The problem with long-running sci-fi/fantasy narratives like Game of Thrones or Star Wars is no matter how the story expands through its world-building, opening many possibilities for where it can go, ultimately the story has to end and you have to tie up all the loose ends. Tom Taylor and Daniele Di Nicuolo are facing this problem with Seven Secrets in its third and final volume.
After blowing up the Seekers’ Headquarters, Eva and her son Caspar are not out of the woods with the secret of Caspar’s identity, which threatens the bond between them. As Amon and Canto are about to use the Books of Nostradamus to unleash their ultimate plan, the remaining members of the Order of the Seven Secrets prepare for one final battle, whilst Caspar must learn the secret of his new powers to find out who he really is.
While it started out as a Deadly Class-like premise of the young prospect being trained in the ways of the Order to protect the secretive cases from the evil Seekers, Seven Secrets has definitely evolved throughout its 18 issues. From a stylized action spy narrative to literal fairy-tale fantasy, the final volume is able to redeem some of the detours that have occurred previously, such as the Fairie issue from Vol. 2, which initially felt like a missed opportunity in its world-building.
Seven Secrets has always moved at a quick pace, which could often lead to not much development with all the supporting players and aspects of the Order. However, with only a few characters to play a part in the finale, it was nice seeing the few interactions between characters, such as Titus, who had always been a bully towards Caspar, but ultimately learning to grow and finding redemption. The emotional core continues to be the mother-daughter dynamic, which has a few obstacles along the way, most notably Caspar’s true identity, adding a whole new wrinkle to why his parents left him when he was born. As for Amon’s path of vengeance, you can understand his motivation without realizing the consequences of his actions, whilst his lover Canto struggles to stand beside him as chaos ensues.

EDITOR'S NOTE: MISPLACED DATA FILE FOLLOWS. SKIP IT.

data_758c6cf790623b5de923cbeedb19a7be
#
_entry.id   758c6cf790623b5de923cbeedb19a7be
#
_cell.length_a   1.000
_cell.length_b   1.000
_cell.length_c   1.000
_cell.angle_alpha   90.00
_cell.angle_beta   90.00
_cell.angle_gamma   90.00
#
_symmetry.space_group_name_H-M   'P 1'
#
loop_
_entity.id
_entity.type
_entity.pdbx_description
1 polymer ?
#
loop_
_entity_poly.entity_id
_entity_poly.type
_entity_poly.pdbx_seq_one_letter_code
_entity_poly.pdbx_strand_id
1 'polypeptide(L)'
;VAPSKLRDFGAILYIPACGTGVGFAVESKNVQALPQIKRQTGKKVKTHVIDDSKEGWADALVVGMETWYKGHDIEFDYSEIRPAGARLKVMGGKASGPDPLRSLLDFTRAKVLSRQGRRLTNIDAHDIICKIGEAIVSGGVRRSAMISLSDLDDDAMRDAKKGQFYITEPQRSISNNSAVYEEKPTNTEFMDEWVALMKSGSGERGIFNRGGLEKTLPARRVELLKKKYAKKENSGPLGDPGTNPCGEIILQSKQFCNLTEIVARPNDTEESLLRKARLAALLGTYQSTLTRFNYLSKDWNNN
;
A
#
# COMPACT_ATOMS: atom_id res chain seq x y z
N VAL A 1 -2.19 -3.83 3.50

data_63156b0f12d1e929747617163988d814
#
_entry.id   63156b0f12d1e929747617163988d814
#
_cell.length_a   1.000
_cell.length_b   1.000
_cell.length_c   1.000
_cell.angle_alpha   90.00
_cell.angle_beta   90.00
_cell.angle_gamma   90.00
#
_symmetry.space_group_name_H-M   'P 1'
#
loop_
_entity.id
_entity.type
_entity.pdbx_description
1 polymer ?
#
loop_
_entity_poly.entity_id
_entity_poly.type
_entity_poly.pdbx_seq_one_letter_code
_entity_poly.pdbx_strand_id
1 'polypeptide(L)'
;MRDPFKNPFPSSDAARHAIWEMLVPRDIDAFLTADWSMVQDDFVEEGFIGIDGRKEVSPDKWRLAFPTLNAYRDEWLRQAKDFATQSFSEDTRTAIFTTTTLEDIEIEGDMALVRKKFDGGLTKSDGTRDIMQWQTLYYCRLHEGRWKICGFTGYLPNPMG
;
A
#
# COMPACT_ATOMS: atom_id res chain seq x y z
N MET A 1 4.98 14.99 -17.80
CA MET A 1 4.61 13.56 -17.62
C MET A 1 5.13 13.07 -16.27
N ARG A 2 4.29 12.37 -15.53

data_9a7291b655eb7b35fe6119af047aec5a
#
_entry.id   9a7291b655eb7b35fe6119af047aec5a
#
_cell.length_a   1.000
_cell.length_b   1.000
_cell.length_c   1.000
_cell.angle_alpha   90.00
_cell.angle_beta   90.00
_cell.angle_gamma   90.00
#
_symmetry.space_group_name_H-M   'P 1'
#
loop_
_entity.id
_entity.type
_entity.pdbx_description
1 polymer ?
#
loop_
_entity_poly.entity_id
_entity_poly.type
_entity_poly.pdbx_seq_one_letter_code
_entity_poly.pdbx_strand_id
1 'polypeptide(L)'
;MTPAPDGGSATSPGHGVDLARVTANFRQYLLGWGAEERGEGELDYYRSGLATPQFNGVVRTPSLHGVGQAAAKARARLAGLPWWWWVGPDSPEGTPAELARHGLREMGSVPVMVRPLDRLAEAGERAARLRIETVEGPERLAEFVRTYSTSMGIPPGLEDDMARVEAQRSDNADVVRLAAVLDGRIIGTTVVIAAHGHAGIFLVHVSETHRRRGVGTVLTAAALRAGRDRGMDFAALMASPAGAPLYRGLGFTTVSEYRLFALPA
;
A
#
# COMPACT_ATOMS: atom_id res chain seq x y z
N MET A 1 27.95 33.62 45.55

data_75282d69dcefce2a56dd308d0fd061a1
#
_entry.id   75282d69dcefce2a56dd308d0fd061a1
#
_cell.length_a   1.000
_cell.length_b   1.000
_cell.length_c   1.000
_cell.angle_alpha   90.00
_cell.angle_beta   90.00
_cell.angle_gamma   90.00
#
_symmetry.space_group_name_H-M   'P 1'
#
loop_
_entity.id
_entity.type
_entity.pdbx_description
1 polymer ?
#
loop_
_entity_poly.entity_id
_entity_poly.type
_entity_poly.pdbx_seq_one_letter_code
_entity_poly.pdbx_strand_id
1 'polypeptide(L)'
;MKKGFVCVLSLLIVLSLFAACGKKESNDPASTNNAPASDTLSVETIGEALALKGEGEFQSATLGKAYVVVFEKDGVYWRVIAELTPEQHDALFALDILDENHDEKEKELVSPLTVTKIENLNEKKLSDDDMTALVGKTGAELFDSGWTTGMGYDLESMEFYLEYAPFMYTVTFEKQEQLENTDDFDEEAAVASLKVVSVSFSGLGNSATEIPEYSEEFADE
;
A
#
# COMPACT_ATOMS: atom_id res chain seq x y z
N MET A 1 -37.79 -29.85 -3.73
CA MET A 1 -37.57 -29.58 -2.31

The one consistent element that shines throughout the series is Daniele Di Nicuolo’s art that, along with Walter Baiamonte’s vibrant coloring, has always had a similar aesthetic to how certain manga is drawn, which is very apparent in the kinetic action sequences where there are expansive panel layouts. Leaning further into the realm of fantasy, the action becomes more bombastic like you would see in a Shonen manga and certainly evokes the artist’s time on BOOM! Studios’ Power Rangers comics.
Stepping into full-blown fantasy makes the finale of Seven Secrets worthwhile, as well as ending on a positive note for its characters.
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